A massive sea change is about to surge through Japan’s largest shipowner, Mitsui OSK Lines.

From 1 April, executives in MOL’s five main global business regions will have the authority to make many of their own decisions, without reference to Tokyo, and where they do need board approval, regional heads will be able to make their own cases for investment.

It is a complete refocusing of the company’s previously Japan-centred way of working, arguably the biggest change to the company in its almost 140-year history but one which its president and chief executive Takeshi Hashimoto believes could pay off.

The CEO candidly acknowledges that it is a big move.

“If it works it will be rewarded quite fantastically but at the same time I’m a bit nervous about the end result because if it does not work it will create complete disorder,” he told TradeWinds.

MOL splits its business coverage into five regional groups — East Asia, which is largely China-centred; South East Asia; South Asia, with a focus on India; and the Middle East, Europe, Africa and the Americas.

“In the past, our idea was that almost everything was controlled by headquarters in Tokyo. But people in Tokyo cannot follow what is going on between India and East Africa,” Hashimoto said.

He dubs this MOL’s “globalisation phase one”, in which the company would send Japanese ex-pats to staff regional business units who then reported all to Tokyo HQ where the decision-making was done.

He is now accelerating through phase two — the CEO vowed to grow the company outside Japan when he took on the top job almost two years ago — with this third and most dramatic phase to kick in next month.

“I want to beef up a much more powerful management team in each regional organisation so they can overlook all business activities in the area,” he added, “and because of the nature of oceangoing shipping we also want to have a cross-functional dialogue between other areas.”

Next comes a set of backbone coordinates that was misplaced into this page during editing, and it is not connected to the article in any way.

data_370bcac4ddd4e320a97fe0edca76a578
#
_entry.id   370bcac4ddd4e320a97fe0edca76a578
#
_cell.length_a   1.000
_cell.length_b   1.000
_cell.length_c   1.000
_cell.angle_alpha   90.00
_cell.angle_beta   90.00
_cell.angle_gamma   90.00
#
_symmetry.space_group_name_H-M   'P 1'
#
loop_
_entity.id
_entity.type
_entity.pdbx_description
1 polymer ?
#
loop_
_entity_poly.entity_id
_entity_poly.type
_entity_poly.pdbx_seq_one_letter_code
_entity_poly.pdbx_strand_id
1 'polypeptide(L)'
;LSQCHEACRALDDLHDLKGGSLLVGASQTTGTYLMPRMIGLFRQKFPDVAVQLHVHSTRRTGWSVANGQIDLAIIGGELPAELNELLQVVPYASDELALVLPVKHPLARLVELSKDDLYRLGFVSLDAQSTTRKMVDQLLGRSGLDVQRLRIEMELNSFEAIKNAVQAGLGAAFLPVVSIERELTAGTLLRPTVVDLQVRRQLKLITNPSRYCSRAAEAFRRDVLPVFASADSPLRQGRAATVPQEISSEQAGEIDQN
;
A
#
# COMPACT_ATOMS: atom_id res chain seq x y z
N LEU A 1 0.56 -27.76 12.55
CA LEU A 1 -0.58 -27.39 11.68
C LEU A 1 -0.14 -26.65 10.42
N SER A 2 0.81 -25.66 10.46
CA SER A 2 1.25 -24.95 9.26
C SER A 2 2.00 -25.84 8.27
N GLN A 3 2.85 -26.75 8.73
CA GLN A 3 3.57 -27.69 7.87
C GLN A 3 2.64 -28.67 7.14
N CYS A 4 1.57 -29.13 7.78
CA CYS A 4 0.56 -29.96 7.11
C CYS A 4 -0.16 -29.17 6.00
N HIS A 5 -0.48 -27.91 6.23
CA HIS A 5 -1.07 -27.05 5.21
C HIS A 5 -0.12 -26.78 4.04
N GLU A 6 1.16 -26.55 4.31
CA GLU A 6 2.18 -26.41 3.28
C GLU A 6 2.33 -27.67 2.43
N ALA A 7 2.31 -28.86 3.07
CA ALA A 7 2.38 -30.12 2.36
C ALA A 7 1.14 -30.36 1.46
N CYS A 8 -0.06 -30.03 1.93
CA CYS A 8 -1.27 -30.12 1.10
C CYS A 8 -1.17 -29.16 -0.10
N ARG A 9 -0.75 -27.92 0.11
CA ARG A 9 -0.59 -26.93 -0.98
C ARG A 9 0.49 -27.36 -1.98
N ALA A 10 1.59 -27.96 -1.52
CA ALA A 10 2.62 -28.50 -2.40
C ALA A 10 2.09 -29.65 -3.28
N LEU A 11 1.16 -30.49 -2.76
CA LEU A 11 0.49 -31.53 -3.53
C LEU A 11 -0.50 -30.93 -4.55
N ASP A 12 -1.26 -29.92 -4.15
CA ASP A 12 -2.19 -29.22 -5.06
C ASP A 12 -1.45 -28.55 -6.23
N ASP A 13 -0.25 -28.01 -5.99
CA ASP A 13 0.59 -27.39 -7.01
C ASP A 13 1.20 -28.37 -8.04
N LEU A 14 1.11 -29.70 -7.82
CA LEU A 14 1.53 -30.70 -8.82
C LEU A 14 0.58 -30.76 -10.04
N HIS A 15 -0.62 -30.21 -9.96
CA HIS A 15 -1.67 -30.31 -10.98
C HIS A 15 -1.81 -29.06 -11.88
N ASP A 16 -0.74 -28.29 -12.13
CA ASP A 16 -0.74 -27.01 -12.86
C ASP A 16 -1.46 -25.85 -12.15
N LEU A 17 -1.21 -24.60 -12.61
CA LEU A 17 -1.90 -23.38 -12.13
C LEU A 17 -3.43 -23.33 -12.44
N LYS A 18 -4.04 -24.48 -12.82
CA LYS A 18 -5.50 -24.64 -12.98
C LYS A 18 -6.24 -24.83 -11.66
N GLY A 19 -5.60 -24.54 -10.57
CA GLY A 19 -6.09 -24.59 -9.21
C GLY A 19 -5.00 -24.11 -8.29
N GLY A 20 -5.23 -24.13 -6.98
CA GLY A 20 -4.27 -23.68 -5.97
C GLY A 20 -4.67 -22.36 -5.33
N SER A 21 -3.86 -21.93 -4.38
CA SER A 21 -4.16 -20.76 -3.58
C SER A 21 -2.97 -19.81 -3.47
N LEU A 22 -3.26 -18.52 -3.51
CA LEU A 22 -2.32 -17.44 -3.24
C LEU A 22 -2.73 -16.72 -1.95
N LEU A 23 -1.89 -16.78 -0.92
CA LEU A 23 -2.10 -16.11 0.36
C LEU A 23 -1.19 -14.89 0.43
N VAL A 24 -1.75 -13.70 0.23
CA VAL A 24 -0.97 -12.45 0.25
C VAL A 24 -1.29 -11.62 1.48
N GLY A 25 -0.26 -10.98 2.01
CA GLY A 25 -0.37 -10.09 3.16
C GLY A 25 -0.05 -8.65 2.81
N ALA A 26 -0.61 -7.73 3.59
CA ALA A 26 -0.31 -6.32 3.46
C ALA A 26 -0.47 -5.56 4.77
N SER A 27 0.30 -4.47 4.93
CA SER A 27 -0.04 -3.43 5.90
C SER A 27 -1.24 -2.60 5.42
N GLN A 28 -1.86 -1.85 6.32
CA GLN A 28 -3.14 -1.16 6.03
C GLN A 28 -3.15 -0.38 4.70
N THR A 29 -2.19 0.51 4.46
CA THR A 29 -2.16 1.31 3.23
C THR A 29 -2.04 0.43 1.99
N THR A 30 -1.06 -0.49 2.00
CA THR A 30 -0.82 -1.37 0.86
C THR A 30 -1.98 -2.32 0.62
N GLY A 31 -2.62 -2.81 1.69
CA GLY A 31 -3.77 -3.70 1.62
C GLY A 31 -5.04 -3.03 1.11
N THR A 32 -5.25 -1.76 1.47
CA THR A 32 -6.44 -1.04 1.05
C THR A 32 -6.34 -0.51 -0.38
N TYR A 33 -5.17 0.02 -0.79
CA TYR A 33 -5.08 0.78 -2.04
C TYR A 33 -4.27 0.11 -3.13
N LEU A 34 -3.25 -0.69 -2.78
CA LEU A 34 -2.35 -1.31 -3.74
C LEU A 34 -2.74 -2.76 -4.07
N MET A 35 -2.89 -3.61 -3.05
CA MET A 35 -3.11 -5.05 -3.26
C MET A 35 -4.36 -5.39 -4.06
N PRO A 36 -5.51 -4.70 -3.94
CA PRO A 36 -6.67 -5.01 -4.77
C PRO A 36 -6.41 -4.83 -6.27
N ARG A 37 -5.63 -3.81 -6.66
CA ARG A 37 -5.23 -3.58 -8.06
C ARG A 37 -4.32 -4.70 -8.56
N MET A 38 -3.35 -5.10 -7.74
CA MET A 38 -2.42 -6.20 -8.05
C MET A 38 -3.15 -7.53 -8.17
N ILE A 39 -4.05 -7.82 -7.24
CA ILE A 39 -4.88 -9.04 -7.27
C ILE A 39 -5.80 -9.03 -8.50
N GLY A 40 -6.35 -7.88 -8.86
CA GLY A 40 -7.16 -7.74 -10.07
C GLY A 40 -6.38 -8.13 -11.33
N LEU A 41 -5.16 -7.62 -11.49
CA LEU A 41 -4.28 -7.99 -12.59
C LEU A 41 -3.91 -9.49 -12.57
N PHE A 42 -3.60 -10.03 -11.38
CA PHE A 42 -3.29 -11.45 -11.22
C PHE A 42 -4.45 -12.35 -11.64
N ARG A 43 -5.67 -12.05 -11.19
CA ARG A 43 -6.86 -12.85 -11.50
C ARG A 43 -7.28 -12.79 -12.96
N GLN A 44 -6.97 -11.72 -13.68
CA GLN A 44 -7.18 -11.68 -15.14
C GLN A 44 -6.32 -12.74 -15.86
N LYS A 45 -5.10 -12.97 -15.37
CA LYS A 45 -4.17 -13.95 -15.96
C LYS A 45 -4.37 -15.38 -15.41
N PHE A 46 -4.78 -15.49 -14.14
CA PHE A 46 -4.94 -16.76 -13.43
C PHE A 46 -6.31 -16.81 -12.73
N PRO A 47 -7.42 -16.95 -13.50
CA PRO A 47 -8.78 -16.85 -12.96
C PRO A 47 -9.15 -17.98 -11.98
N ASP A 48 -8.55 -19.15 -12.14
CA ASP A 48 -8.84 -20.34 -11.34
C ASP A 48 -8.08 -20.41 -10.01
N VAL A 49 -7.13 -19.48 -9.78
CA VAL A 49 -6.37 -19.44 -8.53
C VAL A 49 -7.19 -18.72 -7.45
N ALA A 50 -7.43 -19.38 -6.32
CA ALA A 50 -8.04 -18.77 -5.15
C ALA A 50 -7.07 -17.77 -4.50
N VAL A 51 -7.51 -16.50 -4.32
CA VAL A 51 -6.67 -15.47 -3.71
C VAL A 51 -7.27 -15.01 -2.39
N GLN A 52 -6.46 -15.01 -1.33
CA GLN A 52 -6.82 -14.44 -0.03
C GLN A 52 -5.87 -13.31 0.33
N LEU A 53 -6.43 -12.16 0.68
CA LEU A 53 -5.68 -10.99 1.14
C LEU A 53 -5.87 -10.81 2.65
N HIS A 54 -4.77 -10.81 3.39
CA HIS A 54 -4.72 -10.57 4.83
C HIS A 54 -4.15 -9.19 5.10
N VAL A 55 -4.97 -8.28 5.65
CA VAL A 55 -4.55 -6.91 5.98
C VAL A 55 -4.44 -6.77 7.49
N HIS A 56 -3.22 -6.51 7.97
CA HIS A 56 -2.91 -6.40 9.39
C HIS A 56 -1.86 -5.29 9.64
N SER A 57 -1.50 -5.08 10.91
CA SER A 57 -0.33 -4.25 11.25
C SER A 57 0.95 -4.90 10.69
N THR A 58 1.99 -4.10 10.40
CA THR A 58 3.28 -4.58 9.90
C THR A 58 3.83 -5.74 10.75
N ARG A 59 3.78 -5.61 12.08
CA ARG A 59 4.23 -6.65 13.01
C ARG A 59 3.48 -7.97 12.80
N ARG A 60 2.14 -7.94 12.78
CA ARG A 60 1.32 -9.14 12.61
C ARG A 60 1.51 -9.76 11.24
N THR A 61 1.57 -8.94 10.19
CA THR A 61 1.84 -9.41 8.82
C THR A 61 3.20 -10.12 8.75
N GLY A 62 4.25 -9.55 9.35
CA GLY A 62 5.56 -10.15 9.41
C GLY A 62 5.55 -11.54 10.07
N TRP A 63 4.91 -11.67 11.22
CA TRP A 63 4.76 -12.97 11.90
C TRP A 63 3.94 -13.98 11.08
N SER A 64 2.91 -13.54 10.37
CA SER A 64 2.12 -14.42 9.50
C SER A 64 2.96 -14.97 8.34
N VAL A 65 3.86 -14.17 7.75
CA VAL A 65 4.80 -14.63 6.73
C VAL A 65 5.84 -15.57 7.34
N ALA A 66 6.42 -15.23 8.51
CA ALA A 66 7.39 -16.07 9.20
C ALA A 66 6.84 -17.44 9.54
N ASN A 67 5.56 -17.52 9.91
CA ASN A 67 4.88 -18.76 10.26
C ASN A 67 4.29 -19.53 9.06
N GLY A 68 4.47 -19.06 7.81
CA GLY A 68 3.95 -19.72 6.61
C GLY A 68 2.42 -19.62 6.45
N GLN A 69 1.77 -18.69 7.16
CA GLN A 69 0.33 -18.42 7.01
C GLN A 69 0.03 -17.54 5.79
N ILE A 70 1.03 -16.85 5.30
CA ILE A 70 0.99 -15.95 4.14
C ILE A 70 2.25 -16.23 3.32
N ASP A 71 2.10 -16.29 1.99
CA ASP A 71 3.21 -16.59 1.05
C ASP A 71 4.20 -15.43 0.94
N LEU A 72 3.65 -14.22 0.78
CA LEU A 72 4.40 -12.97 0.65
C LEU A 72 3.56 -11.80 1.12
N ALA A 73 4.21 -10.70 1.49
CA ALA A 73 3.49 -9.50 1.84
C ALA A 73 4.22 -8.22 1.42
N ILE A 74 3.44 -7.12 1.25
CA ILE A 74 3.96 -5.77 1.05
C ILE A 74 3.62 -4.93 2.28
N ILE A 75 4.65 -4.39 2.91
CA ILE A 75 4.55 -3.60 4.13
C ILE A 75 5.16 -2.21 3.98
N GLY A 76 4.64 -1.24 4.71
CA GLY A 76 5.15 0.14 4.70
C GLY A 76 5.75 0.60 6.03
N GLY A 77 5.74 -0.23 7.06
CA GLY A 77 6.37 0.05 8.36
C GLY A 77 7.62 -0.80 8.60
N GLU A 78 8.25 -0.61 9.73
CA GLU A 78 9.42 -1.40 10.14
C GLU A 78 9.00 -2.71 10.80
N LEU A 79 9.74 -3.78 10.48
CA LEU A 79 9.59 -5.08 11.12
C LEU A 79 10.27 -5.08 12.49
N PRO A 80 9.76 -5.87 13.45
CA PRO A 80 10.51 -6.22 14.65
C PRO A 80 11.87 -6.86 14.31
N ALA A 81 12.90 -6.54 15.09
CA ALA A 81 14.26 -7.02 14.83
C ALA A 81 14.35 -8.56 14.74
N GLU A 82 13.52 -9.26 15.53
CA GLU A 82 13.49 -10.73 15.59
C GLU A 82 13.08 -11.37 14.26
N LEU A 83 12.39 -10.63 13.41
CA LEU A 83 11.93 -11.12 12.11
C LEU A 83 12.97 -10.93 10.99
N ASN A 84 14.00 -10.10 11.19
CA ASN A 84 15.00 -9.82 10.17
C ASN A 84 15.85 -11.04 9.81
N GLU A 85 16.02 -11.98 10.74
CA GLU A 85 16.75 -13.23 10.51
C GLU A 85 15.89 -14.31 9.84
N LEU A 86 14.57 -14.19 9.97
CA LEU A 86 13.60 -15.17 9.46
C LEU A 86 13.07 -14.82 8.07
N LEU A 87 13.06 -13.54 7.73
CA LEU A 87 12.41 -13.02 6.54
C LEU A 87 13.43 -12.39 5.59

Mitsui OSK Lines: Factfile
  • Head office: Tokyo
  • Chairman: Junichiro Ikeda
  • President and chief executive: Takeshi Hashimoto
  • Number of MOL-only employees: 1,099 comprising 664 land-based staff and 435 at sea
  • Number of employees group-wide: 8,547
  • Number of group companies: 500
  • Number of vessels: 698 comprising a total of 50.8m dwt

*all figures as of 31 March 2022

Source: MOL

Hashimoto said MOL needs to make decisions based on its own intelligence, observation and market analysis in each area by people who know the local market very well or have specialist skills.

Fundamental shift

Customers must not come second to those in Japan, he said. “They must be the centre of the business and we appreciate that change in the global business climate.”

The boss also believes that will be better served by key regional personnel who can establish long-standing relationships with them over many years and be dedicated to business development in the area rather than Japanese staff that return to working in Tokyo every three to five years.

Under the incoming reorganisation, one of the key changes will be in the decision-making power of the regional heads.

Whereas previously a Tokyo-based executive officer for a business would need to make the case to the board, now a regional chief — who can be a non-Japanese appointee, Hashimoto pointed out — can explain the project. While this may be common practice in many global businesses, it marks a fundamental shift for the Japanese giant.

The removal of months spent explaining investment cases down a chain of command should make decision-making “smoother and quicker”, Hashimoto said.

Asia will remain a big focus for MOL — with three of its regional divisions focused there.